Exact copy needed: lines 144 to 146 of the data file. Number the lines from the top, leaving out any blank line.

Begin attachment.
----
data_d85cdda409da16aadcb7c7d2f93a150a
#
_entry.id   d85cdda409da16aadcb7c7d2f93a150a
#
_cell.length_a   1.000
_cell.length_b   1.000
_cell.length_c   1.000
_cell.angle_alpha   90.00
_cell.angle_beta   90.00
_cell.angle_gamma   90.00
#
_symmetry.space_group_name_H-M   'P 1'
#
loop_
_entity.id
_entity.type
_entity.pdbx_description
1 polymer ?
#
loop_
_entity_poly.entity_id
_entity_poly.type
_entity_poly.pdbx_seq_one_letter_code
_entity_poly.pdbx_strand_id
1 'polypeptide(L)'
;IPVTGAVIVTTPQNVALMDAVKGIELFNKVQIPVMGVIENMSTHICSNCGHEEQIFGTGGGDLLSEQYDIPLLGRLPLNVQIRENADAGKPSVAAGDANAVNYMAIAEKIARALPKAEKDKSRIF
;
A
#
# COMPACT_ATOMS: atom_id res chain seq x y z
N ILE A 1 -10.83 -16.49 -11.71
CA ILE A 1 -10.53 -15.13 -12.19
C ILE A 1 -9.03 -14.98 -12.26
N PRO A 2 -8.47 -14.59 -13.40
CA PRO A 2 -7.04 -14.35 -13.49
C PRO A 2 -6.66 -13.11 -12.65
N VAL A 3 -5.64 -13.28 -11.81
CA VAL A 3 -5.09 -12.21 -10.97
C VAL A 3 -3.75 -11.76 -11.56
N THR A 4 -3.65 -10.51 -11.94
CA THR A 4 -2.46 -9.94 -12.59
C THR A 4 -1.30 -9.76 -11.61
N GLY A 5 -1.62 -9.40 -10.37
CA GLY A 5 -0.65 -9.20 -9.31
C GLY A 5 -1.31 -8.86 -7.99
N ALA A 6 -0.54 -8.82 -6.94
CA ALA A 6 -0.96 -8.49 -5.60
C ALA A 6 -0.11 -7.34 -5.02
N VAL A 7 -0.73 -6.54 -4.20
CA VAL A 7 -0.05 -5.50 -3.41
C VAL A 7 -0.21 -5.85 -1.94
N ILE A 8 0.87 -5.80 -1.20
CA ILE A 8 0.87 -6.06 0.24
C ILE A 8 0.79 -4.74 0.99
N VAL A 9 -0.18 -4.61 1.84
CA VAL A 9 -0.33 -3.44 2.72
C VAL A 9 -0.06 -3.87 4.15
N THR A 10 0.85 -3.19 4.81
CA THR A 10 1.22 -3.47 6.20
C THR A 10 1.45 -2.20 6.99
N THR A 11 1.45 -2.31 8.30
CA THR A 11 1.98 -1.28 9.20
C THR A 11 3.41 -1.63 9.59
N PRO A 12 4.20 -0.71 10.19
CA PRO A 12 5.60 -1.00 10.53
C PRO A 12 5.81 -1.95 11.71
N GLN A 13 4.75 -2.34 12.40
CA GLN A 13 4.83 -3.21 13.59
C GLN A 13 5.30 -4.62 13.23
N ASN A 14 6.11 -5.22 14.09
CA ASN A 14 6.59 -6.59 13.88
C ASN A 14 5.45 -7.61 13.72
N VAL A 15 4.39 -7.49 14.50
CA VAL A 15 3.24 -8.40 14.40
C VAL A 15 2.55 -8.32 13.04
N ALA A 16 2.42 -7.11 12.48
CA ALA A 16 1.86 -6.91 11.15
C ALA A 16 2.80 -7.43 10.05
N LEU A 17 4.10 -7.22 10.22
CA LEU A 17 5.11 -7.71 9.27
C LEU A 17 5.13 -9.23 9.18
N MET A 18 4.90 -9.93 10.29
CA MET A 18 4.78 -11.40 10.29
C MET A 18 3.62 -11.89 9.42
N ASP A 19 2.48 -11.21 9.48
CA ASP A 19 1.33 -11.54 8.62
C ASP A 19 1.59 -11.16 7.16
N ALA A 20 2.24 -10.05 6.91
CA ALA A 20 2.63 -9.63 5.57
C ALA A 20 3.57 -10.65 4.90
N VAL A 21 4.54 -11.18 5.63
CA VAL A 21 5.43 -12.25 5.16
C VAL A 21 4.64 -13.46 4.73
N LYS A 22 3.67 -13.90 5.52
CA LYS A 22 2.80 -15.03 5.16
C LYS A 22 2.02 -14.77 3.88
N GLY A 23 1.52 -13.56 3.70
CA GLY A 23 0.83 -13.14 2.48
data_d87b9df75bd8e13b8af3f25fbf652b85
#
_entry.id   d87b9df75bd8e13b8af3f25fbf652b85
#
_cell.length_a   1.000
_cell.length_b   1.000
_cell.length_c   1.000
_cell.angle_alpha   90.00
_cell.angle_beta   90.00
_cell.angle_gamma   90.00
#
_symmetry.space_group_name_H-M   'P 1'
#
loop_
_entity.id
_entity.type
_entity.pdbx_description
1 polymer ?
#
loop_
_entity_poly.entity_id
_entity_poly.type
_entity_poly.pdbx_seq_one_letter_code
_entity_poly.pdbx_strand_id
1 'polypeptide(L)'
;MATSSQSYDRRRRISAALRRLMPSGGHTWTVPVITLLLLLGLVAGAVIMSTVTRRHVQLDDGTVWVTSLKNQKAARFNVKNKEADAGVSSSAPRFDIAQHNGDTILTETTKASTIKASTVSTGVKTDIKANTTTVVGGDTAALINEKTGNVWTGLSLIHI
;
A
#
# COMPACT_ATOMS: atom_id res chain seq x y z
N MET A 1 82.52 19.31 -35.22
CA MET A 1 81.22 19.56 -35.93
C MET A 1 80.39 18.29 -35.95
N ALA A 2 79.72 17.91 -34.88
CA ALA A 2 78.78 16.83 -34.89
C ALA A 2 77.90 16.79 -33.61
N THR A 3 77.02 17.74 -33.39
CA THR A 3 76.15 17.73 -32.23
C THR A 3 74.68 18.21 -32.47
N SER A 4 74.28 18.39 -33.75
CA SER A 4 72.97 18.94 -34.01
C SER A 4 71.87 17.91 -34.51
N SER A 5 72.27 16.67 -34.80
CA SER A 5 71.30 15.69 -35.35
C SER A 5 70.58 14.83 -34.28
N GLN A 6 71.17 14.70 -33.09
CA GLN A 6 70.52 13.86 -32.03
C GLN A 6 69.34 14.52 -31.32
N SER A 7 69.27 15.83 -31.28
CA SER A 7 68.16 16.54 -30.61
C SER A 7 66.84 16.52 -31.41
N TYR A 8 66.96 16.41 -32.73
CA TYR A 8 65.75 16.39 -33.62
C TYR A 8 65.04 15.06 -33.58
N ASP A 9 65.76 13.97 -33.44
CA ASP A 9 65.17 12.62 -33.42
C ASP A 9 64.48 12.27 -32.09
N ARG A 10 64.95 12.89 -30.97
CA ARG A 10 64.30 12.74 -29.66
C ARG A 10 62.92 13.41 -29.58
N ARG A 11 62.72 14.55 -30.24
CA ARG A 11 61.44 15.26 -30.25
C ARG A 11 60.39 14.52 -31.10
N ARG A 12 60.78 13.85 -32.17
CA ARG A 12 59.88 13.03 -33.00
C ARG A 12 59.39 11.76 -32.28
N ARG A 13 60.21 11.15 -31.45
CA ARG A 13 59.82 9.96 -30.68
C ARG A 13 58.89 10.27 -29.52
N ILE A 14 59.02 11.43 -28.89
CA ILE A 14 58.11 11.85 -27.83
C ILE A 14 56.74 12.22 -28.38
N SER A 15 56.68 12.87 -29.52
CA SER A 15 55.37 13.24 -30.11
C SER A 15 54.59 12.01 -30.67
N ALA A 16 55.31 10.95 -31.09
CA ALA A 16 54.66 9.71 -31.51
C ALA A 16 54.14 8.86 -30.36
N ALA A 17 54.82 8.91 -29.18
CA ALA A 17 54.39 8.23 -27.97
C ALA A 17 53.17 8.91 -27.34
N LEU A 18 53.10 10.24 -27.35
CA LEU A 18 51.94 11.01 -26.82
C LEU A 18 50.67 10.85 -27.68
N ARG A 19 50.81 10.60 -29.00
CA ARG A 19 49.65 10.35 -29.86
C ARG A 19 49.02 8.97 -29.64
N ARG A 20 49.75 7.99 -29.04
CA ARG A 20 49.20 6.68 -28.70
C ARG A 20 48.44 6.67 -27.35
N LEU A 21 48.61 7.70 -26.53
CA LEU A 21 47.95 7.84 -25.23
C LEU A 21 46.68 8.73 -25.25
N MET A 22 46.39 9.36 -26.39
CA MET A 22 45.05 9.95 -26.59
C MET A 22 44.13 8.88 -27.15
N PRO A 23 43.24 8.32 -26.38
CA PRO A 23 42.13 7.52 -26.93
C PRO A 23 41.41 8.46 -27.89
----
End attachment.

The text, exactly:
N GLN A 6 71.17 14.70 -33.09
CA GLN A 6 70.52 13.86 -32.03
C GLN A 6 69.34 14.52 -31.32